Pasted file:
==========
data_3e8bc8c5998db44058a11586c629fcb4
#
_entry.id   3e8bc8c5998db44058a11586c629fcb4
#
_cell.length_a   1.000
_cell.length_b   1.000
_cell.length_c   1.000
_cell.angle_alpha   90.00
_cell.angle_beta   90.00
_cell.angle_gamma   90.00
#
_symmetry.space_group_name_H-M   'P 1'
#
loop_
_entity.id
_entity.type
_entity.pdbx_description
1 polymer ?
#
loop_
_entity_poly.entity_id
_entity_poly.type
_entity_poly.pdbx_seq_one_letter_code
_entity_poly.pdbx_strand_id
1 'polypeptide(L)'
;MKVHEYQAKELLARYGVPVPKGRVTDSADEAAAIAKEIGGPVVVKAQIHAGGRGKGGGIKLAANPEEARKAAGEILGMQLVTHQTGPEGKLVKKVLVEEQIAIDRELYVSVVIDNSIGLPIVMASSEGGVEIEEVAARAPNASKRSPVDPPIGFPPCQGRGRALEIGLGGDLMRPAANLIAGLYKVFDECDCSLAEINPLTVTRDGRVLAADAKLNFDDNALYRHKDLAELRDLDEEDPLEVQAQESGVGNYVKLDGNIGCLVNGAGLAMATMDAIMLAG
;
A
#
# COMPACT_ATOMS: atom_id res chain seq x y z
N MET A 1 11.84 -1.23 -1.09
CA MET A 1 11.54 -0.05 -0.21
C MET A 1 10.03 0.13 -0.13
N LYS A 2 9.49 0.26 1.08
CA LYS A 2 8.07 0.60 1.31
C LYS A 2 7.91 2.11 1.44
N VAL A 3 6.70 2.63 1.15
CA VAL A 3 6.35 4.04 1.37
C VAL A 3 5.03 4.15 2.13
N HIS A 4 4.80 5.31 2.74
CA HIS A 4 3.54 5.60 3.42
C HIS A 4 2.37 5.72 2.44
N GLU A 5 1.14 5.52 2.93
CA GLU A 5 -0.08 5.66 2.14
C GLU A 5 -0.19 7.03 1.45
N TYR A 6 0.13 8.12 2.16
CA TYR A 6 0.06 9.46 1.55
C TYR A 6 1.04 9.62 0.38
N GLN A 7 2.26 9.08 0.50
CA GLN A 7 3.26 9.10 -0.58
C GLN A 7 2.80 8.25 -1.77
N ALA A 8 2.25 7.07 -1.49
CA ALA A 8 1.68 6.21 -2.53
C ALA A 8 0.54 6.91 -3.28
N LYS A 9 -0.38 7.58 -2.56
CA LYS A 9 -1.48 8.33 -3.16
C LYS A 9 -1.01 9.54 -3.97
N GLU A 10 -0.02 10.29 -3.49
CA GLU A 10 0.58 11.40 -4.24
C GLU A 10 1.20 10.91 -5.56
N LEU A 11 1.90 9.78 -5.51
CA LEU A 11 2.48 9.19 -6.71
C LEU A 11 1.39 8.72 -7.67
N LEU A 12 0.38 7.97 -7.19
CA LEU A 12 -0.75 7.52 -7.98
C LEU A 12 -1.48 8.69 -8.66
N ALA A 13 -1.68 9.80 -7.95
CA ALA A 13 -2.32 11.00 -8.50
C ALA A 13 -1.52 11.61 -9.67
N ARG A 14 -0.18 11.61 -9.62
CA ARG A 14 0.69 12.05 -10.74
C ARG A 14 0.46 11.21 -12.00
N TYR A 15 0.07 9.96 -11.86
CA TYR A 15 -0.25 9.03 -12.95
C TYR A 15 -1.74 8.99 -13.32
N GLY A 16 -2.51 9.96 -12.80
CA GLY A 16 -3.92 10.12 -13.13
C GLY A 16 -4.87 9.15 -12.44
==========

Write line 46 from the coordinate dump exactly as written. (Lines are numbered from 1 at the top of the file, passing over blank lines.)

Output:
N TYR A 6 0.13 8.12 2.16